Why Affirmations For Positive Change?
In a recent post on change, I made reference to affirmations. I mentioned that if you want to change, one way of doing so is to visualize your change, make what you visualize into an affirmation, and repeat the affirmation over and over and over… For this post, I will discuss affirmations and how they can help us facilitate the personal change we desire.
So, what should you do in order to change and become a better person? This is an important question for all of us. When you are faced with the realization that something you are thinking and/or doing is not helping you to be that better person you want to be, then what should you do? One good tool to use is an affirmation. An affirmation, something that you assert strongly, is a present-tense, positive statement of a desired outcome.
In order to change in a positive way, you need to know what the change is and then set out on a plan for changing. Usually, knowing what the change is means you must first stop what you are currently thinking and doing. Then, visualize what the new thought or deed should be and change. It’s the “and change” that becomes the hardest for many.
The “and change“ part is where the tool of affirmation can help. For example, suppose you want to become a better person by not becoming full of rage every time someone does something to you that you don’t like. A specific example might be the rage you feel when, while driving, someone cuts you off and glares at you as if you have no right to be on the road. In order to become a better person, you decide that you want to become, in general, a more loving person and specifically, a person who treats all people with respect and courtesy in every possible circumstance. This changed way of treating people now becomes your affirmation.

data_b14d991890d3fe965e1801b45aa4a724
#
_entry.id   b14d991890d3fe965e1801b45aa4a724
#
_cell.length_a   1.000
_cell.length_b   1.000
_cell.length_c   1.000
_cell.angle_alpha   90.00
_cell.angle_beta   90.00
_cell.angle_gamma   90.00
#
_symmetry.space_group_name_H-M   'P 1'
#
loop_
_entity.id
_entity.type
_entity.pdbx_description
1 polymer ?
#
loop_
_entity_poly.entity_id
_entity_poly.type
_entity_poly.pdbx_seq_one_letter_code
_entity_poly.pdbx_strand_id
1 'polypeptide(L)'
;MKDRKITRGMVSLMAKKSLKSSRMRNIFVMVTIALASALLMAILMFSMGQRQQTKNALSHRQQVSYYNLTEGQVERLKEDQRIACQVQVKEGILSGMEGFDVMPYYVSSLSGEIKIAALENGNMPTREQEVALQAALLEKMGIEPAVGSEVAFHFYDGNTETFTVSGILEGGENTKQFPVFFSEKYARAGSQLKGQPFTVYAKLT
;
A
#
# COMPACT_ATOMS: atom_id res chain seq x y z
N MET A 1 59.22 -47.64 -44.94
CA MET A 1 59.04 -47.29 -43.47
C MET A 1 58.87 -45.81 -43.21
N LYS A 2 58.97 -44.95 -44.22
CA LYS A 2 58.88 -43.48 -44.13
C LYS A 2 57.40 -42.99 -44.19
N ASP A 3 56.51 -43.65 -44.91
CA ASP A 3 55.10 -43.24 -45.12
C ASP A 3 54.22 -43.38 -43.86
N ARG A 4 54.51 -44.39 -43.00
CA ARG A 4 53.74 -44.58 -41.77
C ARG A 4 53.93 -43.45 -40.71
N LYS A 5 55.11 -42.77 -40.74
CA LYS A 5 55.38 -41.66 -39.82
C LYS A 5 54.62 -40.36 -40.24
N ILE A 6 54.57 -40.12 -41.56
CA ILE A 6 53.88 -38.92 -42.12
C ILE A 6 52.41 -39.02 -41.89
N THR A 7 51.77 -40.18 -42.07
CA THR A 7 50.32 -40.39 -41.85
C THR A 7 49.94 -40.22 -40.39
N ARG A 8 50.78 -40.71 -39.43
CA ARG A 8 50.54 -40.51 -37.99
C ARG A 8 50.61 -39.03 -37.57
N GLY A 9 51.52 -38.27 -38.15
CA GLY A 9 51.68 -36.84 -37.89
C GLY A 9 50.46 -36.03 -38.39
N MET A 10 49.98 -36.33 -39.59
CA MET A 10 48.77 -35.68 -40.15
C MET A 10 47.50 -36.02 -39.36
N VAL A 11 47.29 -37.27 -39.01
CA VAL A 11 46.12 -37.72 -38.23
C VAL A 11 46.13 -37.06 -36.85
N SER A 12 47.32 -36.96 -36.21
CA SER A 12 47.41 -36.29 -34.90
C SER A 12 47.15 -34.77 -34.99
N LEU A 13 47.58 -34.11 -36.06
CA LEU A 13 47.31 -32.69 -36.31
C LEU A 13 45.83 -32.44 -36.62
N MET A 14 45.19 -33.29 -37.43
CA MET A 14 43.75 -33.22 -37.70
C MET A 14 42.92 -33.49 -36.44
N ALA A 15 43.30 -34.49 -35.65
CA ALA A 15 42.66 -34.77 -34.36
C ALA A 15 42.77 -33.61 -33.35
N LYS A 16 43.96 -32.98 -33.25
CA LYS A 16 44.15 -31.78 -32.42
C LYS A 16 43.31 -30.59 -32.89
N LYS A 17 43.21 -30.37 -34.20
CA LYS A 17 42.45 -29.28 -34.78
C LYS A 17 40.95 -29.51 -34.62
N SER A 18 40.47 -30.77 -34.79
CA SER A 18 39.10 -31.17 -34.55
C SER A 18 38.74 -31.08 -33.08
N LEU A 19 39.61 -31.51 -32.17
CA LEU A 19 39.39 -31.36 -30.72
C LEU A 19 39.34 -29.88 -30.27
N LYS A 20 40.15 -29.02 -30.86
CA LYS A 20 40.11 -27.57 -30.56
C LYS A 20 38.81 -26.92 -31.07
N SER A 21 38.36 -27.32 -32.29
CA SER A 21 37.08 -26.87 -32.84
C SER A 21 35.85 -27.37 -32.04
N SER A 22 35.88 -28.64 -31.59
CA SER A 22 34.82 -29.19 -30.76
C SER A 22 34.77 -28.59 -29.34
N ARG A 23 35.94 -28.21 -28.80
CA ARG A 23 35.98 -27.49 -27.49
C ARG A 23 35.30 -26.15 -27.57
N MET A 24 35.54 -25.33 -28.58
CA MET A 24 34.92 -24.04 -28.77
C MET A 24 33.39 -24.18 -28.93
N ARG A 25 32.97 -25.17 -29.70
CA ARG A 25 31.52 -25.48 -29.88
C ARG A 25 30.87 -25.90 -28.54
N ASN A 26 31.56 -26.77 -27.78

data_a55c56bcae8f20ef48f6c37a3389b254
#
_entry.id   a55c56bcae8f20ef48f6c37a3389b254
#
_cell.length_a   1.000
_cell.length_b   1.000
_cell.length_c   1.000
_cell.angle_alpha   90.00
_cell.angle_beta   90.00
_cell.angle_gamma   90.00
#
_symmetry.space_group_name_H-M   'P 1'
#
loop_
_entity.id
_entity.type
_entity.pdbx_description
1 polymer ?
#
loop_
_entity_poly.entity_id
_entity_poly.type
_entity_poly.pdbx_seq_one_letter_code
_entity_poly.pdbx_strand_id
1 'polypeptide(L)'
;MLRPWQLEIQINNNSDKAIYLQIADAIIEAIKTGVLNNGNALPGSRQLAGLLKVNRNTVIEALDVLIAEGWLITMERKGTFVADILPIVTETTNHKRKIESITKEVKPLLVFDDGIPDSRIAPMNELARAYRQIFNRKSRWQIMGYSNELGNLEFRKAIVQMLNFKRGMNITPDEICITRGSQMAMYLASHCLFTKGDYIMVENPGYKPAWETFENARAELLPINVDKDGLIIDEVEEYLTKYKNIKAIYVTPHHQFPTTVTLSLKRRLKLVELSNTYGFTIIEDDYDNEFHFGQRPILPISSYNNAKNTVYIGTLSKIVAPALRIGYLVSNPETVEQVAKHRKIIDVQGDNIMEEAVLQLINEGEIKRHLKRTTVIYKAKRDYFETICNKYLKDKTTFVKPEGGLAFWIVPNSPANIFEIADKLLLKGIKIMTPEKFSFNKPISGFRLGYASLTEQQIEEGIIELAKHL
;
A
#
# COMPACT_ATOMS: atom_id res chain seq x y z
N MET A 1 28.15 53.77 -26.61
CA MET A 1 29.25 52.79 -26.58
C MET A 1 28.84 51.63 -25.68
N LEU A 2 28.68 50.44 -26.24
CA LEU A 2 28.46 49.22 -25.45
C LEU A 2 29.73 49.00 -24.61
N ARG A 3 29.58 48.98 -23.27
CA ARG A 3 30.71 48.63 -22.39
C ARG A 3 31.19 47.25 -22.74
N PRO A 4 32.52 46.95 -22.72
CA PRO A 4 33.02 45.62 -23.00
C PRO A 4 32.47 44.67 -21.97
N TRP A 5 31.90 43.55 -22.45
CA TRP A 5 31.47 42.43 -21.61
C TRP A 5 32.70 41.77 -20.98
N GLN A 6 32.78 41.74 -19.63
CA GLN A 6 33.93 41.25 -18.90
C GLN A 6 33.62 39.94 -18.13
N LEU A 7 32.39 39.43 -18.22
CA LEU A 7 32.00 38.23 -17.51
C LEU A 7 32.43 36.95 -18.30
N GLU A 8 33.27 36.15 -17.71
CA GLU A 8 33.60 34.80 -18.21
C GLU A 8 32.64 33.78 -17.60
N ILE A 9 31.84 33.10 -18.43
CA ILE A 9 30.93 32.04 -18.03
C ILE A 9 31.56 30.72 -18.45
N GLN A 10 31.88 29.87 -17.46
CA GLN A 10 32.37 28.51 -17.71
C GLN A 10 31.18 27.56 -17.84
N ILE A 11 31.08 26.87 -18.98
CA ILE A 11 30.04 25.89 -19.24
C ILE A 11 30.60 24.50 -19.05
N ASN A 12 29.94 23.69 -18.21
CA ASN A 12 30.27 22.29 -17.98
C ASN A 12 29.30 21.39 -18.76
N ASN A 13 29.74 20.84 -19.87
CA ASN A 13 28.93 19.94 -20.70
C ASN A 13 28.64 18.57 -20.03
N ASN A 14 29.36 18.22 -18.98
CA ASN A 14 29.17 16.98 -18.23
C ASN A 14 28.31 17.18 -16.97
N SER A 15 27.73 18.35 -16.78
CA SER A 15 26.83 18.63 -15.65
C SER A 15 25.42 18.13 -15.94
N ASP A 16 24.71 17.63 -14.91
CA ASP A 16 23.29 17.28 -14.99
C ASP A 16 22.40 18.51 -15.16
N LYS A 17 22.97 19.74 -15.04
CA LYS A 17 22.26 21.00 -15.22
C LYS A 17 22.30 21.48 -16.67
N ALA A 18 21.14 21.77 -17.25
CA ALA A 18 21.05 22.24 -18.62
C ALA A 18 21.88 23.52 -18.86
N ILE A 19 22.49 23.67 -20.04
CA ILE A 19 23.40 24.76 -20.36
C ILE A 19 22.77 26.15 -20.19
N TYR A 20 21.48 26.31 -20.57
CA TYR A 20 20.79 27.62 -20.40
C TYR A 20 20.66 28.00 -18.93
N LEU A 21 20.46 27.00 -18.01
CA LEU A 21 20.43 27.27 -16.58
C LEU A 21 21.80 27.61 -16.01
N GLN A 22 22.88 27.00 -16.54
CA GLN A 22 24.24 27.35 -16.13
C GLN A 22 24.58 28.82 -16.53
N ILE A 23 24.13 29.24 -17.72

Given the before-mentioned affirmation, what will happen the next time someone cuts you off? It’s possible you will still respond, almost automatically, in a most disrespectful manner! Does that mean that this idea of becoming a better person, using affirmations, doesn’t work? Not really!
You see, before, when you responded in the disrespectful manner, you probably would not have recognized your disrespectful behavior as anything different or unusual. Now, because of your affirmation and the promise to yourself, you would most likely feel a sense of guilt. You now know this is not the way you want to behave and realize that is the way the old you acts. You say to yourself that next time, “I will respond differently.” Therefore, your affirmation gives you the visualization and direction to change into someone who intends to behave in a respectful and courteous manner, no matter when or how you are provoked.
By saying your affirmation over and over again, you visualize and realize how your new behavior feels – day in and day out. After awhile, your new and desired behavior will become second nature to you. In this manner, you eventually will not remember any other way.
Affirm yourself into being better!
Affirm yourself to comment! :-)
change is hard but can be done but befire all of that you need to know that you have to change and only then will you start
Kevin, I agree that it is important to “know that you have to change” as an important first step. Thanks for the comment. I wish you the best.
This is a good message and something we can all put into practice. Change is difficult but attainable. Focusing on eating the elephant one bite at a time, so to speak, makes change seem more attainable when you’re on the journey. Keep up te good work.